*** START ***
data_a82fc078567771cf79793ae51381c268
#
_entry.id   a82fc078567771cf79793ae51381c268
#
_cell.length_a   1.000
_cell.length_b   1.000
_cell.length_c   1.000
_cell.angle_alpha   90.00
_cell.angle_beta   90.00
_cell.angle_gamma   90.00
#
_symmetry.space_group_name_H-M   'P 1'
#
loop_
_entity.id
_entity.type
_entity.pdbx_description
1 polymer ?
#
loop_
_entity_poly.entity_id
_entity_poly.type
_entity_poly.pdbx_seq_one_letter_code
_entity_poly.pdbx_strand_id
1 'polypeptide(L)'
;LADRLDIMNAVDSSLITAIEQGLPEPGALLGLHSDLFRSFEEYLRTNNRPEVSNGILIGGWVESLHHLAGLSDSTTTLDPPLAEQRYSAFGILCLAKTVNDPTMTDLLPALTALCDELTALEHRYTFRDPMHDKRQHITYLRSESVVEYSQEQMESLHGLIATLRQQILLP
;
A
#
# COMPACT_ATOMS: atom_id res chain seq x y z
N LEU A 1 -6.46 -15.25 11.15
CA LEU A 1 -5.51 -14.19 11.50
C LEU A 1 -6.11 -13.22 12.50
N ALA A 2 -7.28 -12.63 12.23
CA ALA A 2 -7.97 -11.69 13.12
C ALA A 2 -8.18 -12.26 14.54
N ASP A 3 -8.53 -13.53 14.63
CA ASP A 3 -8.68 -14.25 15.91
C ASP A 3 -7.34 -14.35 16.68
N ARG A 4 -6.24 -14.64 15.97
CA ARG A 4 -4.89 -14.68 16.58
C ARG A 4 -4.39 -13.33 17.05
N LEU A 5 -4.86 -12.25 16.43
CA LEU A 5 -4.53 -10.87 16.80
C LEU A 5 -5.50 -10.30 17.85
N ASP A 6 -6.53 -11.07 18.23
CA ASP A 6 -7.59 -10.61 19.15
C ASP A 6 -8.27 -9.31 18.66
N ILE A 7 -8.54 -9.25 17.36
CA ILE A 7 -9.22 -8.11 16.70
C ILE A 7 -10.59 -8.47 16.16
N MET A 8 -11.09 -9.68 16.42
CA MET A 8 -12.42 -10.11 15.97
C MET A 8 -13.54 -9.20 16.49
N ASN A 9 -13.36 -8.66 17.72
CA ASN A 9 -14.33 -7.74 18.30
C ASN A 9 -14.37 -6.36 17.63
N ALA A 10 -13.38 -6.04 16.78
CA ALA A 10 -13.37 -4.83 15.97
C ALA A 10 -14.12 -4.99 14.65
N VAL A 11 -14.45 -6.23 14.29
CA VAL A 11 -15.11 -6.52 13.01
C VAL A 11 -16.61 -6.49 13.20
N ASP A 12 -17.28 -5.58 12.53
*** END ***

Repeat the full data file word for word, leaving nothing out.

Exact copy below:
data_a82fc078567771cf79793ae51381c268
#
_entry.id   a82fc078567771cf79793ae51381c268
#
_cell.length_a   1.000
_cell.length_b   1.000
_cell.length_c   1.000
_cell.angle_alpha   90.00
_cell.angle_beta   90.00
_cell.angle_gamma   90.00
#
_symmetry.space_group_name_H-M   'P 1'
#
loop_
_entity.id
_entity.type
_entity.pdbx_description
1 polymer ?
#
loop_
_entity_poly.entity_id
_entity_poly.type
_entity_poly.pdbx_seq_one_letter_code
_entity_poly.pdbx_strand_id
1 'polypeptide(L)'
;LADRLDIMNAVDSSLITAIEQGLPEPGALLGLHSDLFRSFEEYLRTNNRPEVSNGILIGGWVESLHHLAGLSDSTTTLDPPLAEQRYSAFGILCLAKTVNDPTMTDLLPALTALCDELTALEHRYTFRDPMHDKRQHITYLRSESVVEYSQEQMESLHGLIATLRQQILLP
;
A
#
# COMPACT_ATOMS: atom_id res chain seq x y z
N LEU A 1 -6.46 -15.25 11.15
CA LEU A 1 -5.51 -14.19 11.50
C LEU A 1 -6.11 -13.22 12.50
N ALA A 2 -7.28 -12.63 12.23
CA ALA A 2 -7.97 -11.69 13.12
C ALA A 2 -8.18 -12.26 14.54
N ASP A 3 -8.53 -13.53 14.63
CA ASP A 3 -8.68 -14.25 15.91
C ASP A 3 -7.34 -14.35 16.68
N ARG A 4 -6.24 -14.64 15.97
CA ARG A 4 -4.89 -14.68 16.58
C ARG A 4 -4.39 -13.33 17.05
N LEU A 5 -4.86 -12.25 16.43
CA LEU A 5 -4.53 -10.87 16.80
C LEU A 5 -5.50 -10.30 17.85
N ASP A 6 -6.53 -11.07 18.23
CA ASP A 6 -7.59 -10.61 19.15
C ASP A 6 -8.27 -9.31 18.66
N ILE A 7 -8.54 -9.25 17.36
CA ILE A 7 -9.22 -8.11 16.70
C ILE A 7 -10.59 -8.47 16.16
N MET A 8 -11.09 -9.68 16.42
CA MET A 8 -12.42 -10.11 15.97
C MET A 8 -13.54 -9.20 16.49
N ASN A 9 -13.36 -8.66 17.72
CA ASN A 9 -14.33 -7.74 18.30
C ASN A 9 -14.37 -6.36 17.63
N ALA A 10 -13.38 -6.04 16.78
CA ALA A 10 -13.37 -4.83 15.97
C ALA A 10 -14.12 -4.99 14.65
N VAL A 11 -14.45 -6.23 14.29
CA VAL A 11 -15.11 -6.52 13.01
C VAL A 11 -16.61 -6.49 13.20
N ASP A 12 -17.28 -5.58 12.53